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Abstract Detail


Paleobotanical Section

Smith, Selena Y. [1], Stockey, Ruth A. [1].

Pollen ultrastructure in modern and fossil Saururaceae.

Detailed investigations into the pollen of the four genera (six extant species) of Saururaceae were carried out in order to compare it with the first recognized fossil pollen of the family. Fossil pollen was found in situ in minute, saururaceous flowers from the Middle Eocene Princeton Chert. This represents the first study using transmission and scanning electron microscopy (TEM and SEM, respectively) for all species. Saururaceae have characteristic pollen, less than 20 μm in size, monosulcate, boat-shaped-elliptic to globose, and with a punctate tectum and granulate sculpturing on the aperture membrane. Aperture membrane sculpturing, however, is less pronounced in Houttuynia, and tends towards ridges in Anemopsis. While most taxa have papillae around the puncta and an otherwise smooth tectum, Gymnotheca differs from the other taxa in lacking papillae around the puncta and in having a microstriate exine sculpturing. TEM shows that taxa are tectate-columellate and have an endexine. Gymnotheca and the fossil pollen have a well-defined columellar infratectum, while Saururus, Anemopsis and Houttuynia have, in section view, an irregular infratectum. Pollen shows some generic-level differences, and this study also provides search images for the future recognition of more fossil saururaceous pollen.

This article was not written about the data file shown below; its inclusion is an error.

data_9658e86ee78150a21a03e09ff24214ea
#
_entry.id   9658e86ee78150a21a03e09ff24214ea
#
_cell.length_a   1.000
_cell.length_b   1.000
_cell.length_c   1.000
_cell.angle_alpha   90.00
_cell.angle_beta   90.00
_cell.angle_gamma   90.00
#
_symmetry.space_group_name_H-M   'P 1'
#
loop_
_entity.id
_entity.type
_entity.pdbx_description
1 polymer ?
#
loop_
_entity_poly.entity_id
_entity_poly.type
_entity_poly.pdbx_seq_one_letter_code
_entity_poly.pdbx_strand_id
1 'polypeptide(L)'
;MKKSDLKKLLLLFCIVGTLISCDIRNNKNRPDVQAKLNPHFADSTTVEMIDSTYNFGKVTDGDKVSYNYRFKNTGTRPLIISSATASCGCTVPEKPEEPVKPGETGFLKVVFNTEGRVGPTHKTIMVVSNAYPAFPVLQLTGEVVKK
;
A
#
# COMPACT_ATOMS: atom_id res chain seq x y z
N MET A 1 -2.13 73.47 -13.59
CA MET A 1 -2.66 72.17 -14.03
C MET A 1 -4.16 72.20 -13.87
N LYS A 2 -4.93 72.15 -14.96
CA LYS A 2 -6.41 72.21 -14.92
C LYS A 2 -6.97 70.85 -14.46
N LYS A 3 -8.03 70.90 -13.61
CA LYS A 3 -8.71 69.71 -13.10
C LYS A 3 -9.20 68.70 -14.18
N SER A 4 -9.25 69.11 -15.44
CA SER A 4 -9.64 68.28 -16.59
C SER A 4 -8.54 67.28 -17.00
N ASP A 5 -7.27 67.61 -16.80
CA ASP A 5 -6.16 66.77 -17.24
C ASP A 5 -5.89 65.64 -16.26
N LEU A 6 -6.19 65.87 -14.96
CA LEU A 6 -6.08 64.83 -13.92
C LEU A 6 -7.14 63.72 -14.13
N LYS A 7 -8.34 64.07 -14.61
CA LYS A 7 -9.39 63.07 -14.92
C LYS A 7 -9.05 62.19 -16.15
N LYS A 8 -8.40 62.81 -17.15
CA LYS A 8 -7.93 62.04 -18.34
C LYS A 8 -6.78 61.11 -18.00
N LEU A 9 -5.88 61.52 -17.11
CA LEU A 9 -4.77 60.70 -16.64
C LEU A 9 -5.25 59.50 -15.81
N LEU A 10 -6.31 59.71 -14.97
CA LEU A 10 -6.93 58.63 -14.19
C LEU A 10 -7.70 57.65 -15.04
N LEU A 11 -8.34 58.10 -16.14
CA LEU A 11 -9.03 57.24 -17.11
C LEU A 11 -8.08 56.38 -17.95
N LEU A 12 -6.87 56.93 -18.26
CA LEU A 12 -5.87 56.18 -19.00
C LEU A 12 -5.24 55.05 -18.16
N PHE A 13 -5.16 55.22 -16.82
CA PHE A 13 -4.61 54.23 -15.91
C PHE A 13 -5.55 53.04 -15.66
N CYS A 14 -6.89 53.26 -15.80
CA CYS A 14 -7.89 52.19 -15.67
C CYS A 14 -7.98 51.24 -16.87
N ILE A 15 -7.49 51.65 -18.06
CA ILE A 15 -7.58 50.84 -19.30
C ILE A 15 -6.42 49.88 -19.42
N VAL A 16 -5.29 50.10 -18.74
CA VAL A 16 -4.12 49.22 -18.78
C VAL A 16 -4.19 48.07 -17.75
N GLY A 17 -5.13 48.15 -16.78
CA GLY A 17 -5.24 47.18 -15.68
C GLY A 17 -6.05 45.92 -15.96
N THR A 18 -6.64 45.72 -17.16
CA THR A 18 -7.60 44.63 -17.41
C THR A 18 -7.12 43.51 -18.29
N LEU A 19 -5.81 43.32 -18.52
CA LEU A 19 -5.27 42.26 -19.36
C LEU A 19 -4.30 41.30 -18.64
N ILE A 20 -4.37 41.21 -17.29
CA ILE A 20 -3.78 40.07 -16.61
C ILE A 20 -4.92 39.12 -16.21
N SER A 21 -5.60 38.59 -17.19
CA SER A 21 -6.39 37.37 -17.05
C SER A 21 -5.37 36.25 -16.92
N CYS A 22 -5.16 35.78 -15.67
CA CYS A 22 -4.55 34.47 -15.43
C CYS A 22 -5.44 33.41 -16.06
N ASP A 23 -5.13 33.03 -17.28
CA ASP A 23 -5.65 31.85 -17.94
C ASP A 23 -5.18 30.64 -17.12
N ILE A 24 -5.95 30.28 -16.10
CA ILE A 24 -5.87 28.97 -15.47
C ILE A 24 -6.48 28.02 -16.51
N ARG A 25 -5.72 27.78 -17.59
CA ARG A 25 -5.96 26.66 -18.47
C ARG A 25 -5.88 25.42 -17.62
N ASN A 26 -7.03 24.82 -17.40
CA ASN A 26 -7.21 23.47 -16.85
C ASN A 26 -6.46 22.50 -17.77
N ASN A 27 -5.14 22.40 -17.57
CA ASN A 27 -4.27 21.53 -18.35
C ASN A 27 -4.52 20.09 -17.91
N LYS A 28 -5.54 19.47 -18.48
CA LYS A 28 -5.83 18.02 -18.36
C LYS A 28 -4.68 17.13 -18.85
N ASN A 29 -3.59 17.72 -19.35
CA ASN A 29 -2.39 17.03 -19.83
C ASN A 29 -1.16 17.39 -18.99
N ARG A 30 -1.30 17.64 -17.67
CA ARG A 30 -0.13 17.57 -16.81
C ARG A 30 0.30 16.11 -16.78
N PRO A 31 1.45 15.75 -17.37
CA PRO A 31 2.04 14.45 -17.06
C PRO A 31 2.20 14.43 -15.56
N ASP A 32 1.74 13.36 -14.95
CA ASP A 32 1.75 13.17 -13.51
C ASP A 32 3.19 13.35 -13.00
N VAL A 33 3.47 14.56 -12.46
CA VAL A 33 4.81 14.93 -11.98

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1 - University of Alberta, Department of Biological Sciences, Biological Sciences Centre, Cw 405, Edmonton, Alberta, T6G 2E9, Canada

Keywords:
Saururus
Saururaceae
Anemopsis
Gymnotheca
Houttuynia
Princeton Chert
fossil pollen
Middle Eocene.

Presentation Type: Oral Paper:Papers for Sections
Session: CP45
Location: Williford A/Hilton
Date: Wednesday, July 11th, 2007
Time: 9:30 AM
Number: CP45006
Abstract ID:1602


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